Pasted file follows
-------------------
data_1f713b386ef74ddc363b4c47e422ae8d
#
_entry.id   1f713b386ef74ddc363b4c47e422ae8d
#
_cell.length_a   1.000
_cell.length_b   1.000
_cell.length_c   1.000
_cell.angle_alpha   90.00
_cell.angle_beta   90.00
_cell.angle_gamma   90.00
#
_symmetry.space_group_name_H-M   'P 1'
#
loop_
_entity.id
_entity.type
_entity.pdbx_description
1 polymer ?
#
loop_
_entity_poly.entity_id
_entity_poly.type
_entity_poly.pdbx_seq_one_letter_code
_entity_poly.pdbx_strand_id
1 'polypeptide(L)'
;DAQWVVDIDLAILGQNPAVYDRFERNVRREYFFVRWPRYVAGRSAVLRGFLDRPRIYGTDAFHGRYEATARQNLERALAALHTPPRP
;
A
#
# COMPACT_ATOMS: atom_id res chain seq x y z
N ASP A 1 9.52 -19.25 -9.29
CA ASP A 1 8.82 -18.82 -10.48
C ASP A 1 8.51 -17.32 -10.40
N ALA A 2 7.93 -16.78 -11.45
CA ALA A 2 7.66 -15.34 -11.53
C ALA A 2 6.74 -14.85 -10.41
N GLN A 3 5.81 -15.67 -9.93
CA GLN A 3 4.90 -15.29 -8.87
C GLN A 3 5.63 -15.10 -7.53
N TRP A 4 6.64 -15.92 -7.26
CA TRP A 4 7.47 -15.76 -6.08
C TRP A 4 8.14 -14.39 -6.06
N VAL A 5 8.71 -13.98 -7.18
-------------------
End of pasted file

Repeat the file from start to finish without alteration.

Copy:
data_1f713b386ef74ddc363b4c47e422ae8d
#
_entry.id   1f713b386ef74ddc363b4c47e422ae8d
#
_cell.length_a   1.000
_cell.length_b   1.000
_cell.length_c   1.000
_cell.angle_alpha   90.00
_cell.angle_beta   90.00
_cell.angle_gamma   90.00
#
_symmetry.space_group_name_H-M   'P 1'
#
loop_
_entity.id
_entity.type
_entity.pdbx_description
1 polymer ?
#
loop_
_entity_poly.entity_id
_entity_poly.type
_entity_poly.pdbx_seq_one_letter_code
_entity_poly.pdbx_strand_id
1 'polypeptide(L)'
;DAQWVVDIDLAILGQNPAVYDRFERNVRREYFFVRWPRYVAGRSAVLRGFLDRPRIYGTDAFHGRYEATARQNLERALAALHTPPRP
;
A
#
# COMPACT_ATOMS: atom_id res chain seq x y z
N ASP A 1 9.52 -19.25 -9.29
CA ASP A 1 8.82 -18.82 -10.48
C ASP A 1 8.51 -17.32 -10.40
N ALA A 2 7.93 -16.78 -11.45
CA ALA A 2 7.66 -15.34 -11.53
C ALA A 2 6.74 -14.85 -10.41
N GLN A 3 5.81 -15.67 -9.93
CA GLN A 3 4.90 -15.29 -8.87
C GLN A 3 5.63 -15.10 -7.53
N TRP A 4 6.64 -15.92 -7.26
CA TRP A 4 7.47 -15.76 -6.08
C TRP A 4 8.14 -14.39 -6.06
N VAL A 5 8.71 -13.98 -7.18